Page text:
They’re what have me out here, standing in the cold wind, shivering. The blue fingernails aren’t mine, but attached to somebody else—some dead guy I’ve never met before. The Christchurch sun that was burning my skin earlier this afternoon has gone. It’s the sort of inconsistent weather I’m used to. An hour ago I was sweating. An hour ago I wanted to take the day off and head down to the beach. Now I’m glad I didn’t. My own fingernails are probably turning blue, but I don’t dare look.
I’m here because of a dead guy. Not the one in the ground in front of me, but one still down at the morgue. He’s acting as casual as a guy can whose body has been snipped open and stitched back together like a rag doll. Casual for a guy who died from arsenic poisoning.
I tighten my coat, but it doesn’t help against the cold wind.
I should have worn more clothes. Should have looked at the bright sun an hour ago and figured where the day was heading.
The cemetery lawn is long in some places, especially around the trees where the lawn mower doesn’t hit, and it ripples out from me in all directions as though I’m the epicenter of a storm. In other places where foot traffic is heavy it’s short and brown where the sun has burned all the moisture away. The nearby trees are thick oaks that creak loudly and drop acorns around the gravestones. They hit the cement markers, sounding like bones of the dead tapping out an SOS. The air is cold and clammy like a morgue.
I see the first drops of rain on the windshield of the digger before I feel them on my face. I turn my eyes to the horizon where gravestones covered in mold roll into the distance toward the city, death tallying up and heading into town. The wind picks up, the leaves of the oaks rustle as the branches let go of more acorns, and I flinch as one hits me in the neck. I reach up and grab it from my collar.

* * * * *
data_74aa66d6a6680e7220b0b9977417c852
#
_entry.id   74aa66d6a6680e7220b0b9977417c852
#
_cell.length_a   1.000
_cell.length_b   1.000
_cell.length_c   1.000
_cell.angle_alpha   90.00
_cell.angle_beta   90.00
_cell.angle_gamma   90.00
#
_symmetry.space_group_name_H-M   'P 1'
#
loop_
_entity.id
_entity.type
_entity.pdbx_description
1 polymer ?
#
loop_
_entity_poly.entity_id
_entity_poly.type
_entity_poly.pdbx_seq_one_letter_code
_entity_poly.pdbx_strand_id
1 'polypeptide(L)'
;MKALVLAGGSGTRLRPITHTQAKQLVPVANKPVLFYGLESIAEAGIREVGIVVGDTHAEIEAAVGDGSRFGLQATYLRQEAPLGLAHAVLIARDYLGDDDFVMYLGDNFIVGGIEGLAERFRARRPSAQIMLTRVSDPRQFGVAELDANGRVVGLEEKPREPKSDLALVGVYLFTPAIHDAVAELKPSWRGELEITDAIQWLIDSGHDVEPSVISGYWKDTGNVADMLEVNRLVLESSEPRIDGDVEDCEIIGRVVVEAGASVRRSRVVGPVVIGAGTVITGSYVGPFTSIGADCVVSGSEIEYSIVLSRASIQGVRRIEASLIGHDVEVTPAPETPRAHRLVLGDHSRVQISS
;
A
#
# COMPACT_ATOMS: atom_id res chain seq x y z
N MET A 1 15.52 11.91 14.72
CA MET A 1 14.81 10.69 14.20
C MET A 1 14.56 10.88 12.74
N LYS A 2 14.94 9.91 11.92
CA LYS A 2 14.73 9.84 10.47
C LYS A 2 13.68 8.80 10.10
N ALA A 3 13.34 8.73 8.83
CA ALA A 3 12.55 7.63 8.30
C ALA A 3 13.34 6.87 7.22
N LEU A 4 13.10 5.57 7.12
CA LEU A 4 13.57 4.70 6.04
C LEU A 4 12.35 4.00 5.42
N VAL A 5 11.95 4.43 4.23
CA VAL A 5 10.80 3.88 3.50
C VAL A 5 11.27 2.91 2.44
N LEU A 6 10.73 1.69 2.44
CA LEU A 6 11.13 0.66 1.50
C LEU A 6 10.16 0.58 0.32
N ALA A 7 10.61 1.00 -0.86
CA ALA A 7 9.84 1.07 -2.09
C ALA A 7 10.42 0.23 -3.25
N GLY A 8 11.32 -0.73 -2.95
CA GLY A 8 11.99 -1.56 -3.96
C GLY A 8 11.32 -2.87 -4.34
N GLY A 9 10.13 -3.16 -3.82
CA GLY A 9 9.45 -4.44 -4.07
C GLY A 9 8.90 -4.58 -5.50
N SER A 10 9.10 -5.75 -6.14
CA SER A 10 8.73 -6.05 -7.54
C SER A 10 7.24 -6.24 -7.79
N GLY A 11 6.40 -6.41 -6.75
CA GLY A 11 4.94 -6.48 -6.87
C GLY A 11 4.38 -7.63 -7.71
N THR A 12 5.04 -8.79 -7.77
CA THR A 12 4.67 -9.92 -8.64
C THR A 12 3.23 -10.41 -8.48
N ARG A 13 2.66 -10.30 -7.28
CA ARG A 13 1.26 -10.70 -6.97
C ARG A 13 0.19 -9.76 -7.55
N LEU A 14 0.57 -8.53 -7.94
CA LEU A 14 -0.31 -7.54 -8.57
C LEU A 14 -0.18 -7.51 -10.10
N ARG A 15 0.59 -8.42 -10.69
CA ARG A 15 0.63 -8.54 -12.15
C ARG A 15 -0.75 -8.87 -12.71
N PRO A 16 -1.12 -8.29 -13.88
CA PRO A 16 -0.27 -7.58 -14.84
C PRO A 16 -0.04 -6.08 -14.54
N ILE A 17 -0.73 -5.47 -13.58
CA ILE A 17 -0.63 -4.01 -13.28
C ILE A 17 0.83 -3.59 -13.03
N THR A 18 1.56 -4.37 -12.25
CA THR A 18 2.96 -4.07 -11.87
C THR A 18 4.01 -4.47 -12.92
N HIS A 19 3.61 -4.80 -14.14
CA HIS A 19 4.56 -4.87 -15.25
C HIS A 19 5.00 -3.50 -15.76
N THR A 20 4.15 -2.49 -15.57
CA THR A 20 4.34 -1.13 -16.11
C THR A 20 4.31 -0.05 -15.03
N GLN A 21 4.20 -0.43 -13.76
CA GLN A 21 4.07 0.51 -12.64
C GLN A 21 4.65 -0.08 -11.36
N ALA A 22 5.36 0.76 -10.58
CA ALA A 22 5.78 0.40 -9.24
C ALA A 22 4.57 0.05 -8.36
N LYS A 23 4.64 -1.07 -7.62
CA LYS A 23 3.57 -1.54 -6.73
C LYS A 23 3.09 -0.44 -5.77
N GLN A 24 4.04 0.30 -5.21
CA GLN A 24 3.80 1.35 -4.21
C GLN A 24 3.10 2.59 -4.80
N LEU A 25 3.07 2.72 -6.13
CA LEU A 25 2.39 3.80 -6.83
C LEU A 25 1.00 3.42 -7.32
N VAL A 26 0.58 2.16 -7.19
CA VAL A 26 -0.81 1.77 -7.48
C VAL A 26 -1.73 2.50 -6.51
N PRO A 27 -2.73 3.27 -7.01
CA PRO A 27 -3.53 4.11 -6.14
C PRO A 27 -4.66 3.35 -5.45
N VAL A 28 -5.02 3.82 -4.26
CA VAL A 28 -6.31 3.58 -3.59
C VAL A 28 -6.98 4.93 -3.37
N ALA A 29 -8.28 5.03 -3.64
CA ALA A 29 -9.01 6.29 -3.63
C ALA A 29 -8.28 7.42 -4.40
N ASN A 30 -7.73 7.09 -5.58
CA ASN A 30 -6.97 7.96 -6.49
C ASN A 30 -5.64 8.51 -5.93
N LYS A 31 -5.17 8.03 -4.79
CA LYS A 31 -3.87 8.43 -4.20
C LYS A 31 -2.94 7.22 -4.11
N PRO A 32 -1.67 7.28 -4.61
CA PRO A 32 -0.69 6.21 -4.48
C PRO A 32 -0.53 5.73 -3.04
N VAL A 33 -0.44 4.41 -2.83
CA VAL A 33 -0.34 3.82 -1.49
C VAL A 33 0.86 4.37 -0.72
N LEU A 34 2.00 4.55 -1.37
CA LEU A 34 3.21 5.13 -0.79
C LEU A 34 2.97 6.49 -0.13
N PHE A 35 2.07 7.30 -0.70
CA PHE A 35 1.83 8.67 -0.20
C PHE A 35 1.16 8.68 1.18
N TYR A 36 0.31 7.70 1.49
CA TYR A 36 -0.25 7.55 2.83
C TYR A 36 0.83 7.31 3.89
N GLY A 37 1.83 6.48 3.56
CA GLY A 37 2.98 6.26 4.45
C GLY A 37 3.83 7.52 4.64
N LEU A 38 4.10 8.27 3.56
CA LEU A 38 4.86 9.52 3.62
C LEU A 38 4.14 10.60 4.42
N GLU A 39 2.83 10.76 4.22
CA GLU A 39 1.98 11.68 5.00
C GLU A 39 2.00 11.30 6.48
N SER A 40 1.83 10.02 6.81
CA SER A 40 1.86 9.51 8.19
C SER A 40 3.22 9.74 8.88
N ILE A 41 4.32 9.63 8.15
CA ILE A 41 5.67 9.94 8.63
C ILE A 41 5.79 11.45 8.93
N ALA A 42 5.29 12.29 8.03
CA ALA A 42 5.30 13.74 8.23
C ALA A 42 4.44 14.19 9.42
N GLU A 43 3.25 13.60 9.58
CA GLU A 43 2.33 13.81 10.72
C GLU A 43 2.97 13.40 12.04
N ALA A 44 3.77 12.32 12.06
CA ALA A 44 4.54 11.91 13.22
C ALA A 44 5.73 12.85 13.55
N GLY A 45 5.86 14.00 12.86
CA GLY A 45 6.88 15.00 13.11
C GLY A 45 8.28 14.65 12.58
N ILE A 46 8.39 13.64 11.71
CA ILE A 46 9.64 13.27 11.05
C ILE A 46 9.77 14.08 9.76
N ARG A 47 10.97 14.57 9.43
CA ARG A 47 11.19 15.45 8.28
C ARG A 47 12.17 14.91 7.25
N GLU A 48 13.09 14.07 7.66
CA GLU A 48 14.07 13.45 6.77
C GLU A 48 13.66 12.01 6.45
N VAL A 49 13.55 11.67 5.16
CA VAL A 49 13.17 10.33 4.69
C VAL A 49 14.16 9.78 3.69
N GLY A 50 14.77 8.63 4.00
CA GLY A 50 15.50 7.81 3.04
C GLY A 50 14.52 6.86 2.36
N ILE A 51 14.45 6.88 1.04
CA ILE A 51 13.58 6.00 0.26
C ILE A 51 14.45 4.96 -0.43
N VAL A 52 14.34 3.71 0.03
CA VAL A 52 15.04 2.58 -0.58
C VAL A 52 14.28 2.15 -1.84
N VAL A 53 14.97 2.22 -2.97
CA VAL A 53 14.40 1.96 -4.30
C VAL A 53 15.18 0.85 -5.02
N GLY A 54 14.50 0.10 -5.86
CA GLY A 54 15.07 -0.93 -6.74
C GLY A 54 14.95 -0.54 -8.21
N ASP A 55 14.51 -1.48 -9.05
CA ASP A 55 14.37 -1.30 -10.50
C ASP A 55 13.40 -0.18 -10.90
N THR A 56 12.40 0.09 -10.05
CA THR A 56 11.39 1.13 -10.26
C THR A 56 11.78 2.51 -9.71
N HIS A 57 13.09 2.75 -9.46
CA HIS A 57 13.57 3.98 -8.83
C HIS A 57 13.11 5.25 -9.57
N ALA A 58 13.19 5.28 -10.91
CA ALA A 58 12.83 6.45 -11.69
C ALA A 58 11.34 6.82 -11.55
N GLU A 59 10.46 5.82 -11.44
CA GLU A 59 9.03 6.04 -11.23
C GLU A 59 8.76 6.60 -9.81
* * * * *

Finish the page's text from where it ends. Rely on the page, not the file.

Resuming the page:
The digger engine revs loudly as the driver, an overweight guy whose frame bulges at the door, moves into place. He looks about as excited to be here as I am. He is pushing and pulling at an assortment of levers, his face rigid with concentration. The engine hiccups as he positions the digger next to the gravesite, then shudders and strains as the scoop bites into the hardened earth. It changes position, coming up and under, and fills with dirt. The cabin rotates and the dirt is piled onto a nearby tarpaulin. The cemetery caretaker is watching closely. He’s a young guy struggling to light a cigarette against the strengthening wind, his hands shaking almost as much as his shoulders. The digger drops two more piles of dirt before the caretaker tucks the cigarettes back into his pocket, giving up. He gives me a look I can’t quite identify, probably because
he only manages to make eye contact for a split second before looking away. I’m hoping he doesn’t come over to complain about evicting somebody from their final resting place, but he doesn’t—just goes back to staring at the hollowed ground.
The vibrations of the digger force their way through my feet and into my body, making my legs tingle. The tree behind me can feel them too, because it fires more acorns into my neck. I step out of the shade and into the drizzle, nearly twisting my ankle on a few of the ropey roots from the oak that have pushed through the ground. There is a small lake only about fifteen meters away, about the size of an Olympic swimming pool. It’s completely enclosed by the cemetery grounds, fed by an underground stream. It makes this cemetery a popular spot for death, but not for recreation. Some of the gravesites are close to it, and I wonder if the coffins are affected by moisture. I hope we’re not about to dig up a box full of water.
The driver pauses to wipe his hand across his forehead, as if operating all of those levers is hot work in these cold conditions. His glove leaves a greasy mark on his skin. He looks out at the oak trees and areas of lush lawn, the still lake, and he’s probably planning on being buried out here one day. Everybody thinks that when they see this spot. Nice place to be buried. Nice and scenic. Restful. Like it makes a difference. Like you’re going to know if somebody comes along and chops down all the trees. Still, I guess if you have to be buried somewhere, this place beats out a lot of others I’ve seen.